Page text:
Motifs: Molecules of Music

Motif: A short musical unit, usually just few notes, used again and again.  

A recurrent short phrase that is developed in the course of a composition.

A motif in music is a small group of notes encapsulating an idea or theme. It often contains the essence of the composition. For example, the opening four notes of Beethoven’s Fifth Symphony express a musical idea that is repeated throughout the symphony. 

Motif-LvanB-5

The motif, comprising just four notes, is instantly recognizable, and evokes all the developments and dynamics that occur in the piece.

Beethoven’s motif is simplicity itself: just three short notes followed by one long one; but he uses this motif in a masterly manner. It recurs throughout the work in numerous variations and is an icon of the symphony.

Transformations and Manipulations

A motif is the minimum unit that conveys the character of a musical piece, the smallest independent particle with a definite identity. Thus, we may call a motif a molecule of music. It is most often thought of in melodic terms, but may be a harmonic chord sequence without an explicit melody, or even simply a rhythmic pattern.

The composer can develop a piece of music by using variations based on the motif. Essentially, the motif is subjected to a series of mathematical transformations. These transformations are organized into (algebraic|) groups. The motif may be transposed (raised or lowered in pitch), inverted, reversed, etc. These transformations are especially important in twelve-tone music.

The Klein 4-Group

Take a book, place it on the table and draw a rectangle around it. How many ways can the book fit into the rectangle? There are four ways that this can be done. They are shown — for a randomly chosen book — in the figure below. The four orientations can be described in terms of simple rotations, starting from the upright configuration on the left:

RRI-Cover-Four-3D

    1. Place the book upright with front cover up (that is, do not move it).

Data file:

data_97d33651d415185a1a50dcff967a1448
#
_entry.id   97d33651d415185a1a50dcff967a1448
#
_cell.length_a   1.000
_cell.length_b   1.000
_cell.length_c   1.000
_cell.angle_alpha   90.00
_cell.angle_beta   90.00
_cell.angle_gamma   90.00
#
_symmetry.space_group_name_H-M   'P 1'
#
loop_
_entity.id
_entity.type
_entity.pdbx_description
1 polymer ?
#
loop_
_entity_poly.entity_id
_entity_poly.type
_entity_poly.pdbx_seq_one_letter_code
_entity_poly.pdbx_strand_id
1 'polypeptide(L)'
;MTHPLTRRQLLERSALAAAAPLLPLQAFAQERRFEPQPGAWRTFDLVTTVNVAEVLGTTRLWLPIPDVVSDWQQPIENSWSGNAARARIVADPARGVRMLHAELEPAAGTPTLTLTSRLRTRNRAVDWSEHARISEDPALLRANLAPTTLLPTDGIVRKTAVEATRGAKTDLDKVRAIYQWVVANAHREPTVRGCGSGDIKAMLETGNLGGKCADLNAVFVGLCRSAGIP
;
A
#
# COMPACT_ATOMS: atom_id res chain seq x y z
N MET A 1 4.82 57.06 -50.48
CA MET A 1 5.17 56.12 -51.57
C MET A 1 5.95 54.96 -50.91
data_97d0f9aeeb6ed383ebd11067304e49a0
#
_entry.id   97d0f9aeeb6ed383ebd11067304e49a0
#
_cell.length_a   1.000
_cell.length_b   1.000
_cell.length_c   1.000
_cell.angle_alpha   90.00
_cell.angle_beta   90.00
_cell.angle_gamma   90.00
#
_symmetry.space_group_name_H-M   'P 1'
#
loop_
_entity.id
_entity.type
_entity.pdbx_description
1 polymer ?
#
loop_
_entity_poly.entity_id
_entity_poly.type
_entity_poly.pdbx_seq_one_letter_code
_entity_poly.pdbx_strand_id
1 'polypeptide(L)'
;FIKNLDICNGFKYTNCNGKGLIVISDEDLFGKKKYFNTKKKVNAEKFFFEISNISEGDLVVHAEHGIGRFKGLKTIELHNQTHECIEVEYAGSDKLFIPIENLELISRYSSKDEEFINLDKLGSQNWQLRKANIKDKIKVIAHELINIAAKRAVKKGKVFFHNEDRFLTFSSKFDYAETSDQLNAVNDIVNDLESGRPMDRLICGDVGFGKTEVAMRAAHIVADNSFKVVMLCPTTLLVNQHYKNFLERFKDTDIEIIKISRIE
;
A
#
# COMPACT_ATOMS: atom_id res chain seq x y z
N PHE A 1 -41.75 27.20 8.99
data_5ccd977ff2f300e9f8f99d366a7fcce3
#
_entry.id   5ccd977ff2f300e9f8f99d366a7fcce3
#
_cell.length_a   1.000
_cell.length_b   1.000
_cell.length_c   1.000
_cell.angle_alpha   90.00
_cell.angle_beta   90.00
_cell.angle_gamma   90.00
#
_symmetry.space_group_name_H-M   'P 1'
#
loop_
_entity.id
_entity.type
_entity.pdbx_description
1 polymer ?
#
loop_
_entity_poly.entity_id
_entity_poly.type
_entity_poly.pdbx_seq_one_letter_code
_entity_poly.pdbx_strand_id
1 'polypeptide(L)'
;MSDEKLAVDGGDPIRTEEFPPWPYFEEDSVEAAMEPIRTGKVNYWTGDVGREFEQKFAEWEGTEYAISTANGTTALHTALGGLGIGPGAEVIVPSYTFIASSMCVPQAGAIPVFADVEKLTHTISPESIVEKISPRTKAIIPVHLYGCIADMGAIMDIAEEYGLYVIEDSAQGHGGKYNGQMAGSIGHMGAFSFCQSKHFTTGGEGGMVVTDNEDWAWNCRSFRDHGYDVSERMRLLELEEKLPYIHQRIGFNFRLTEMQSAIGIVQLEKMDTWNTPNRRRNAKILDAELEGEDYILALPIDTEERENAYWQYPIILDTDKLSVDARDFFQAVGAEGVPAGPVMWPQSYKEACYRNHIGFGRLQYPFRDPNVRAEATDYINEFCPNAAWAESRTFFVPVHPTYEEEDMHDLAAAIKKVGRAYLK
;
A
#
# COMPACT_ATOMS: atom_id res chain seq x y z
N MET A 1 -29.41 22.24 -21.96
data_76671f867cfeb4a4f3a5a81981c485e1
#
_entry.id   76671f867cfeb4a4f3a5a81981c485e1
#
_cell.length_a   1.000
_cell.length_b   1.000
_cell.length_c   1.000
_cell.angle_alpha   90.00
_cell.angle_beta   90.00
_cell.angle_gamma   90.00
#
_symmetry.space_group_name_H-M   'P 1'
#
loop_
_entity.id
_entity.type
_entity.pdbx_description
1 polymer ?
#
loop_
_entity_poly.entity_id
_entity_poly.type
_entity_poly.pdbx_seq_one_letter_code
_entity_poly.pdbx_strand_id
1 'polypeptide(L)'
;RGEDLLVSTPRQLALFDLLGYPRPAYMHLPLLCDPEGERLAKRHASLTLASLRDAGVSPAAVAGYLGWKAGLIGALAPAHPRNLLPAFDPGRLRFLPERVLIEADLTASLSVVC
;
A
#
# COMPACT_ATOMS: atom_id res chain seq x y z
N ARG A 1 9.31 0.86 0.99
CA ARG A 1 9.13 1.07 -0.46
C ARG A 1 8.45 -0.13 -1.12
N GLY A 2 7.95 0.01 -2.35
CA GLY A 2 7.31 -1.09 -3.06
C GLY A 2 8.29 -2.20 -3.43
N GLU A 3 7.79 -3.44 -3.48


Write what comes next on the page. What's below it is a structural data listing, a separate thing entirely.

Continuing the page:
2. Rotate through 180º about X-axis (horizontal line through centre).

    3. Rotate through 180º about Y-axis (vertical line through centre).

    4. Rotate through 180º about Z-axis (line through centre perpendicular to book).

Klein-4-CayleyTable

We use the four symbols {I, X, Y, Z} for these geometric operations. They combine according to the multiplication table shown here. They form a group called the Klein 4-Group, and the figure below shows how the transformations are applied to a tone row.

Twelve-Tone-Transformations

Rhythmic Motifs

A motif usually carries the seed of a melody, or a crucial chord sequence. However, it may simply be a rhythmic structure, like the motif of the One Note Samba, shown here.

Motif-OneNoteSamba

The B-A-C-H Motif.

Motif-BACHThe B-A-C-H motif is the four-note motif, B-flat, A, C, B natural. In German musical notation, in which the note B natural is named H and B-flat is named B, it spells out Bach’s name. It is an example of a musical cryptogram. The B-A-C-H motif has been borrowed and re-used by many composers. Bach himself used the motif in a number of works; indeed it appears so frequently in the bass lines of his fugues that its use had to be intentional.

A motif reminiscent of Bach’s motif is used in the song It’s Impossible, popularised by Perry Como.

Motif-ItsImpossible

Rachmaninov Modifies a Molecule to Make Magical Music.

Niccolò Paganini’s Violin Caprice 24, composed in 1817, was the basis for Rachmaninov’s Rhapsody on a Theme of Paganini. The motif in the opening bars is shown below (left). Rachmaninov performed his magic, converting this molecule into a new and wonderful form by a few simple transformations. For his 18th variation, he inverted it (a flip about the horizontal) and changed from minor to major. He also modulated to another key, D-flat major (not shown). This composition is described by Stephen Hough in a video (link below).

Motif-Rachmaninov

Sources

Proms, 2013: Stephen Hough on Rachmaninov’s Rhapsody on a Theme of Paganini. Video


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